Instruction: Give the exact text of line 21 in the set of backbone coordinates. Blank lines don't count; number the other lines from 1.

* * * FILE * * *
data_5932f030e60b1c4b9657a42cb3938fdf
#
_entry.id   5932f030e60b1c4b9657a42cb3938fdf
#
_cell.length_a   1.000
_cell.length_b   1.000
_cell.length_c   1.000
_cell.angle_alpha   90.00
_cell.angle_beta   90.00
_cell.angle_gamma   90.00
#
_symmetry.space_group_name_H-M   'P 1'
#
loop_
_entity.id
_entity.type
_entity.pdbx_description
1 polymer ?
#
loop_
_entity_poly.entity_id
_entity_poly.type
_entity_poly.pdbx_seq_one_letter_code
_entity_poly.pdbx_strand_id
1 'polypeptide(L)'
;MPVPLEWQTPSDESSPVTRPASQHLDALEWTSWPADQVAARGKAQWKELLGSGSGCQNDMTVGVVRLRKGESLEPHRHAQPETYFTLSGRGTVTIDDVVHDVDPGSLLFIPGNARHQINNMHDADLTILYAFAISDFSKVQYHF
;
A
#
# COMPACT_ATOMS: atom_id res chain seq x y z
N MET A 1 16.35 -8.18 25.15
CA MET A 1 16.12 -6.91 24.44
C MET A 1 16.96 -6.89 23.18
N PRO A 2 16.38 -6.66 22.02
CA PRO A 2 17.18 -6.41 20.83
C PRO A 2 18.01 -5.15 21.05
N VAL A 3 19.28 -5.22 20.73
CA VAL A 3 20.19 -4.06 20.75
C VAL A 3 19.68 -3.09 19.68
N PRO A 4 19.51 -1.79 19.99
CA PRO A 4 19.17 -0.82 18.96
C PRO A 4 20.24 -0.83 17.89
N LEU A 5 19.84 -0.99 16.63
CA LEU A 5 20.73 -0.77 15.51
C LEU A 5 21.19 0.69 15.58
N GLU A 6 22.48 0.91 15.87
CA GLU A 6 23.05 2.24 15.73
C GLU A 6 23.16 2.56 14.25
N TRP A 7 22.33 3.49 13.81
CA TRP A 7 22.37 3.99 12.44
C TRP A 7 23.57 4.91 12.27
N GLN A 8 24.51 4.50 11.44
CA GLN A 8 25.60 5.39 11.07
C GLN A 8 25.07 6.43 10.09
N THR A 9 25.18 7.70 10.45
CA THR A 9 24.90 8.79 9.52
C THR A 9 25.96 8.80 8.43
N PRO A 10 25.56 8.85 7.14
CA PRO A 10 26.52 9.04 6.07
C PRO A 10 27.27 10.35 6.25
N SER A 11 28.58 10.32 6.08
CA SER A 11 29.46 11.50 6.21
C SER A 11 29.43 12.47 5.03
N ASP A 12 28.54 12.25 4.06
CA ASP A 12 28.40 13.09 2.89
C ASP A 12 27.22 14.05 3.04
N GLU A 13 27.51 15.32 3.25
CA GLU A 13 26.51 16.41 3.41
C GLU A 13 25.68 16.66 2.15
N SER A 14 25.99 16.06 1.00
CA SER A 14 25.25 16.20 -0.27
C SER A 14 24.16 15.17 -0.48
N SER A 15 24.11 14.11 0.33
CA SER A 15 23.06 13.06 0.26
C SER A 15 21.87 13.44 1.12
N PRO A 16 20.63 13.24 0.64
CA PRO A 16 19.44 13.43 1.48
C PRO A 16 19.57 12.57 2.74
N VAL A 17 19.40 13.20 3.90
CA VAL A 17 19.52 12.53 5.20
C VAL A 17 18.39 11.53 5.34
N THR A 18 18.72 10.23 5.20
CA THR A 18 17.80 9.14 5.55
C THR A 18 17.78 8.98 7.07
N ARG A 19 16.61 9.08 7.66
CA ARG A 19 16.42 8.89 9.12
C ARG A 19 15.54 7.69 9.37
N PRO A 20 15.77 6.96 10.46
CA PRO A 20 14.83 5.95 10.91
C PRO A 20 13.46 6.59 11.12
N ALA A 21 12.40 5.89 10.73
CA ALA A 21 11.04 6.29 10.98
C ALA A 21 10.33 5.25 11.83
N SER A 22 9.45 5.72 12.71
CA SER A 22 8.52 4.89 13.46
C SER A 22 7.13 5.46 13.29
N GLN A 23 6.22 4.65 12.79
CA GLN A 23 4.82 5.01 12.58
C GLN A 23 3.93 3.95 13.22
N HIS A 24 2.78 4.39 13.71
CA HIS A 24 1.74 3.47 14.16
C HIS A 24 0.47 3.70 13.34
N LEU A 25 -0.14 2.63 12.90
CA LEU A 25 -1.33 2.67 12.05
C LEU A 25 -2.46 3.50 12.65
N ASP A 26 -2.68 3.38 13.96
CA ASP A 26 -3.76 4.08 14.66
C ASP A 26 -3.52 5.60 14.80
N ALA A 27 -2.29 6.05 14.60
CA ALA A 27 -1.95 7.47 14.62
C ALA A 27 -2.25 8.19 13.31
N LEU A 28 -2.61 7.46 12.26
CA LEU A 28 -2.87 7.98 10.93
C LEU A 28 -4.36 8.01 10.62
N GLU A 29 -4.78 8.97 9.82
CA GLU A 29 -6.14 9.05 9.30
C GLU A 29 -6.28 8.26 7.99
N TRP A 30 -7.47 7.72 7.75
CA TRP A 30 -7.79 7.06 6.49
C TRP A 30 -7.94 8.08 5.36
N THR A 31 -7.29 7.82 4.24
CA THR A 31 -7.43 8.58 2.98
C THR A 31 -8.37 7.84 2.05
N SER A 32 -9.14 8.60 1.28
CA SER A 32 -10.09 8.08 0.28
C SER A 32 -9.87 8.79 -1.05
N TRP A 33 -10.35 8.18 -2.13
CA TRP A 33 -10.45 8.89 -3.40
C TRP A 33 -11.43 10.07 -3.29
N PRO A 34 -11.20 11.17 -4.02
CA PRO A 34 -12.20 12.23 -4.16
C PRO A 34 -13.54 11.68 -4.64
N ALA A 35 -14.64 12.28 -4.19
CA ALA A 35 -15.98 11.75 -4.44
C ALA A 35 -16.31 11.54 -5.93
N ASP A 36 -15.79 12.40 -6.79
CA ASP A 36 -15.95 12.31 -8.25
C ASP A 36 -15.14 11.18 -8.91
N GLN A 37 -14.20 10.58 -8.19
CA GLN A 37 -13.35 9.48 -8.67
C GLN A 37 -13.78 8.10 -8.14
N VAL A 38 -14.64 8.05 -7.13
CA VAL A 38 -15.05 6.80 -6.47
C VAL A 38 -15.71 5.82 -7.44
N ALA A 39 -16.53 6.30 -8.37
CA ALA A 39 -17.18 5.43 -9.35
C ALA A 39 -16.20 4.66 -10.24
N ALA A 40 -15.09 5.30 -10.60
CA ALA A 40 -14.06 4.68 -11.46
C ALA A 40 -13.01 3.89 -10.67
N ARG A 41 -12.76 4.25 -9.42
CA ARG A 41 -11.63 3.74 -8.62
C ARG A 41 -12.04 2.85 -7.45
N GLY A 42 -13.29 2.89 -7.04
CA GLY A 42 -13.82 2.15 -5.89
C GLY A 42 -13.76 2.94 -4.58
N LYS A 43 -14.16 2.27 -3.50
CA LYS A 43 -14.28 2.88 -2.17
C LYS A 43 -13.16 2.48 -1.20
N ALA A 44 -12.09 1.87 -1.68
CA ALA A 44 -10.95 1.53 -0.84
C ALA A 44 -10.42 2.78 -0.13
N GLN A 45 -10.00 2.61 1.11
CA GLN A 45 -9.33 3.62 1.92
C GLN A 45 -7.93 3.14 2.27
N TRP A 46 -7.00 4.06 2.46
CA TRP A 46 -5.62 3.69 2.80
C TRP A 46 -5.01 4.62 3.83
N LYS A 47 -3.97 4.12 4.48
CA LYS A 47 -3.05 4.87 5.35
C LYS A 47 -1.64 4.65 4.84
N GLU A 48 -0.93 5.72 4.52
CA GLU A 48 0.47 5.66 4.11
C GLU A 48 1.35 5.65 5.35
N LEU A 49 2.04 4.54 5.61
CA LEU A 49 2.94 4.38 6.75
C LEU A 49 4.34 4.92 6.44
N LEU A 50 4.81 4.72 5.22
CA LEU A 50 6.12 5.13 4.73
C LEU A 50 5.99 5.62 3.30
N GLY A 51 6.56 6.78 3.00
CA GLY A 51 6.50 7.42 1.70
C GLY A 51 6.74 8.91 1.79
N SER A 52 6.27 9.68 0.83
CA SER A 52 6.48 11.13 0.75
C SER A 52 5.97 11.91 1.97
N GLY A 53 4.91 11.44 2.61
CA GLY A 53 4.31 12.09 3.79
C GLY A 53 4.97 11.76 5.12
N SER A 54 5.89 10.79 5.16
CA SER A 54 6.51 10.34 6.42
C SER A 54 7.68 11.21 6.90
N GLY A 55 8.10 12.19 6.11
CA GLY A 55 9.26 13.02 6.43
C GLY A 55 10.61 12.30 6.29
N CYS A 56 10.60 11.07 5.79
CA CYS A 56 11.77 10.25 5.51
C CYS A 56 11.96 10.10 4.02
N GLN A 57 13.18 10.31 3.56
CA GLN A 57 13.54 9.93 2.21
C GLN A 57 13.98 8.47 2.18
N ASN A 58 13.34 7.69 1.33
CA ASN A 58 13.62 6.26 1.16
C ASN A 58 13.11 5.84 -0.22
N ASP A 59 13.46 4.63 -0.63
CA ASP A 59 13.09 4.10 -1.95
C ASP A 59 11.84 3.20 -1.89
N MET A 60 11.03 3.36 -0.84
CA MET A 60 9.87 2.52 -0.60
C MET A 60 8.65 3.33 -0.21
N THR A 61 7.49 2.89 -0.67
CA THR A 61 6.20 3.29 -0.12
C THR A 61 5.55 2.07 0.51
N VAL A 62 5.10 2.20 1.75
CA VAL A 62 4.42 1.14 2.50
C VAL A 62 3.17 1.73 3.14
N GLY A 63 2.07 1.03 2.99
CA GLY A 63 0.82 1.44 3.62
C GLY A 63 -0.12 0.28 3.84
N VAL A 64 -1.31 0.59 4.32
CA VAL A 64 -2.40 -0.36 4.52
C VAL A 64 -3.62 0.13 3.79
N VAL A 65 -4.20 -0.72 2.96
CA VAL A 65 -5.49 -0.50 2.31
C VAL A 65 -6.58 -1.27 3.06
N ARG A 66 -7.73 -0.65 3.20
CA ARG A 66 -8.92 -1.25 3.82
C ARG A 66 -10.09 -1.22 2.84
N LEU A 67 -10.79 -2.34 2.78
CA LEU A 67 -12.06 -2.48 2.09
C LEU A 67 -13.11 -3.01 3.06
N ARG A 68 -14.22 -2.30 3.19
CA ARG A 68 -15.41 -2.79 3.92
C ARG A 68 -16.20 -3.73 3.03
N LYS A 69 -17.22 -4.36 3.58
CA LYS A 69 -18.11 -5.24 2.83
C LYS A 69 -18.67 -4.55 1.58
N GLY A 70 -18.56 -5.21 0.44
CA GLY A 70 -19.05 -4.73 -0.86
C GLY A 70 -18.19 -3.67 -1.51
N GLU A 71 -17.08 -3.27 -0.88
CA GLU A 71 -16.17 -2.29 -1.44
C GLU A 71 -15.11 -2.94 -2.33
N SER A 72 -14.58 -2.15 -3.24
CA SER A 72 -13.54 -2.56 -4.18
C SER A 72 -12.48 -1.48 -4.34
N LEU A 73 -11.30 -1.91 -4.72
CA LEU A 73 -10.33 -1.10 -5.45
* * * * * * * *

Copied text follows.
_entity_poly.entity_id